Should we worry about a dangerous Omicron-Delta hybrid variant?

Coronaviruses like SARS-CoV-2 can exchange genetic material when they infect the same host. Given that both the Omicron and the Delta variant are circulating in many parts of the world, it is possible that a new variant emerges that combines the unfavourable features of both of them. By Martin Michaelis and Mark Wass.

The SARS-CoV-2 variant Omicron (B.1.1.529) is now dominant in many countries. It is more infectious than previous variants and better at infecting individuals with pre-existing immunity from previous SARS-CoV-2 infections and vaccinations.

However, Omicron is also associated with proportionally fewer hospitalisations and deaths than previous variants. This reduced pathogenicity is commonly attributed to enhanced immunity levels in the population. In particular, fully vaccinated individuals, who received an additional booster vaccination, still seem to be protected from severe disease.

However, evidence is emerging that Omicron is also inherently less pathogenic than previous variants. Omicron variant viruses cause less severe disease in animal models. Moreover, we have recently shown that Omicron variant viruses are less effective than Delta variant viruses in antagonising the interferon response in human cells than Delta [1,2]. This provides the first mechanistic explanation why Omicron infections are associated with more favourable clinical outcomes.

However, the finding that Omicron is intrinsically less pathogenic than previous SARS-CoV-2 variants may have further implications for the ongoing pandemic. Coronaviruses including SARS-CoV-2 can recombine their genetic material when two viruses infect the same cell. Although we do not yet know the exact reason for the reduced ability of Omicron variant viruses to antagonise the human cell interferon response, it will most likely be separate from Omicron’s immune escape changes. Hence, it appears possible that a variant could be formed that combines the immune escape properties of the Omicron variant with the enhanced pathogenicity of the Delta variant, if both an Omicron and a Delta virus infect the same individual. Given that both variants currently spread at high levels often in the same population, such a scenario does not appear that unlikely.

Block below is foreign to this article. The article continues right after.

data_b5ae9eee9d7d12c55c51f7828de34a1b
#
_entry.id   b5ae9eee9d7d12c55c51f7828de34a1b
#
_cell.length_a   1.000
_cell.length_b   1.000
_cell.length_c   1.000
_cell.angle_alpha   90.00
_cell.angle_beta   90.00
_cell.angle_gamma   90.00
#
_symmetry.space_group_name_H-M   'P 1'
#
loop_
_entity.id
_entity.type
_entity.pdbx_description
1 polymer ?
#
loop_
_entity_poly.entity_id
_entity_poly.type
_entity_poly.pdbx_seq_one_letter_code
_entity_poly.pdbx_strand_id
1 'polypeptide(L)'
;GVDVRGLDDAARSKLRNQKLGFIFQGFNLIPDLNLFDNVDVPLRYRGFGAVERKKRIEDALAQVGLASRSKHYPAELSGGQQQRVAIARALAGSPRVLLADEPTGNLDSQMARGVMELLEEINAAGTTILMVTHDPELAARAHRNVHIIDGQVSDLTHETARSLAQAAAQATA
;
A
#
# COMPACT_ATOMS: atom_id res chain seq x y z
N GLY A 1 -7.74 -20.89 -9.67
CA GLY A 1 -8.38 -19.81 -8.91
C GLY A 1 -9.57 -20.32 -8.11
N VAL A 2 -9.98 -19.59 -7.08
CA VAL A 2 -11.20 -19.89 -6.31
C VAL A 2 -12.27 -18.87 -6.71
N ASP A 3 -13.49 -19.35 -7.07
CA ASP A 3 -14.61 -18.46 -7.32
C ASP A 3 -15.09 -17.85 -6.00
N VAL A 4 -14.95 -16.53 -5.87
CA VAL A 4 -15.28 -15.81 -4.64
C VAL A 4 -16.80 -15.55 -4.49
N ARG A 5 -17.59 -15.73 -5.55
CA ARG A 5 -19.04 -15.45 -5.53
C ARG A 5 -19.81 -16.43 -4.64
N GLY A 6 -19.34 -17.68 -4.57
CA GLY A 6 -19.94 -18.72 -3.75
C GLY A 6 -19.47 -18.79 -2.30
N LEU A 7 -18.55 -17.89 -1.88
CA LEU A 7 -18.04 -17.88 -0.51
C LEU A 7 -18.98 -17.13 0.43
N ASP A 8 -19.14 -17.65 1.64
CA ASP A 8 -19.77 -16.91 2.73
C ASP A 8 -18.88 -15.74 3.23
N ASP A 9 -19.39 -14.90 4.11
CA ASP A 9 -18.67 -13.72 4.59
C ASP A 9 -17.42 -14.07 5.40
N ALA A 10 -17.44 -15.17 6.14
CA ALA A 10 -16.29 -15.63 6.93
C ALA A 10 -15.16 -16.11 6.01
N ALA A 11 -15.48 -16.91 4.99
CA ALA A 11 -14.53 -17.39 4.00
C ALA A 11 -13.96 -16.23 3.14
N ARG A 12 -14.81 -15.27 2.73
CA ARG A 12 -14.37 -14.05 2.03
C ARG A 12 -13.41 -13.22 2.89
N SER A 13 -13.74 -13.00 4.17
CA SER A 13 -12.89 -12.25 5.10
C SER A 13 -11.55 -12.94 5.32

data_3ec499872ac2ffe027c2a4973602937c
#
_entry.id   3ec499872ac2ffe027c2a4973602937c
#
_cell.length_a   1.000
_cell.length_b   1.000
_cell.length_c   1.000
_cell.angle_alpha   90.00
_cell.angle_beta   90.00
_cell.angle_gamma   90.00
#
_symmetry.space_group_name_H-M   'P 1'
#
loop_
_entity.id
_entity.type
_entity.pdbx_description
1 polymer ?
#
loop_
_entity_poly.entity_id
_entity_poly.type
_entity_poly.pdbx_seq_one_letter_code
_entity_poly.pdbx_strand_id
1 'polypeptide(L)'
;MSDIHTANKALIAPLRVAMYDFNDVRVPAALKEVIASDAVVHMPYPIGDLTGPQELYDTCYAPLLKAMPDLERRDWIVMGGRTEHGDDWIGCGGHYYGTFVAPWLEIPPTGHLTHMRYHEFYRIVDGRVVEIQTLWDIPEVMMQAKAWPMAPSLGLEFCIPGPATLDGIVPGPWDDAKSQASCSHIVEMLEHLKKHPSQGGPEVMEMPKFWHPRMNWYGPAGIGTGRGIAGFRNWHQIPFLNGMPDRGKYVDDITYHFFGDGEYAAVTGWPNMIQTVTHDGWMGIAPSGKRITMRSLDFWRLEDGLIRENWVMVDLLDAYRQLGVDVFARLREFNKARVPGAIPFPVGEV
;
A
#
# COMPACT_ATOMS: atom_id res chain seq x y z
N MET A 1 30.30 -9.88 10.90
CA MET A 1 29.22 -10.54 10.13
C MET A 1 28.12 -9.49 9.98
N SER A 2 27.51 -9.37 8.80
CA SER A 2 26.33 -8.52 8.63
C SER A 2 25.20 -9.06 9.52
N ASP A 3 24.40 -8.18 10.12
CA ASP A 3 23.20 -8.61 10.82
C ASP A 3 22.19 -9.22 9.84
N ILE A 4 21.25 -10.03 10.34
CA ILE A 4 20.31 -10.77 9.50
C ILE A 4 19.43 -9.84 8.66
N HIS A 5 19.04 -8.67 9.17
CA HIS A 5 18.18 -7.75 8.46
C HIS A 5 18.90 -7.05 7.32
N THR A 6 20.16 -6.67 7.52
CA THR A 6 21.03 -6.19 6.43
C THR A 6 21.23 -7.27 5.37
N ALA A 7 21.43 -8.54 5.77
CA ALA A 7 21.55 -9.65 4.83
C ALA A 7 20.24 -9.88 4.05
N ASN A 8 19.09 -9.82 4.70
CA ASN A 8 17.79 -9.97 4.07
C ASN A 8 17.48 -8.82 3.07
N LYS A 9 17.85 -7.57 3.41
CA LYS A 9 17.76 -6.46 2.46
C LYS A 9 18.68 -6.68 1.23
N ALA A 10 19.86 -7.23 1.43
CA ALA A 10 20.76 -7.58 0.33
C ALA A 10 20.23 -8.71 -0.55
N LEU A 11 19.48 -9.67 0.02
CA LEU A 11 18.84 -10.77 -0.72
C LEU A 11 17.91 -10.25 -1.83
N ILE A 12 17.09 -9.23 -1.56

Hence, surveillance will be more critical than ever in following the emergence of new SARS-CoV-2 variants. Moreover, this example highlights that we cannot automatically assume that COVID-19 will become milder over time. With an increasing number of more distantly related variants, the risk increases that new dangerous viruses emerge by genomic recombination, for example an Omicron-Delta hybrid that combines the high transmissibility and immune escape features of the Omicron variant with the pathogenicity of the Delta variant.


  1. Bojkova D, Widera M, Ciesek S, Wass MN, Michaelis M, Cinatl J jr. Reduced interferon antagonism but similar drug sensitivity in Omicron variant compared to Delta variant SARS-CoV-2 isolates. Cell Res. 2022 Jan 21:1-3. doi: 10.1038/s41422-022-00619-9.
  2. Bojkova D, Rothenburger T, Ciesek S, Wass MN, Michaelis M, Cinatl J jr. SARS-CoV-2 Omicron variant virus isolates are highly sensitive to interferon treatment. biorXiv 2022 Jan 24:2022.01.20.477067. doi: 10.1101/2022.01.20.477067.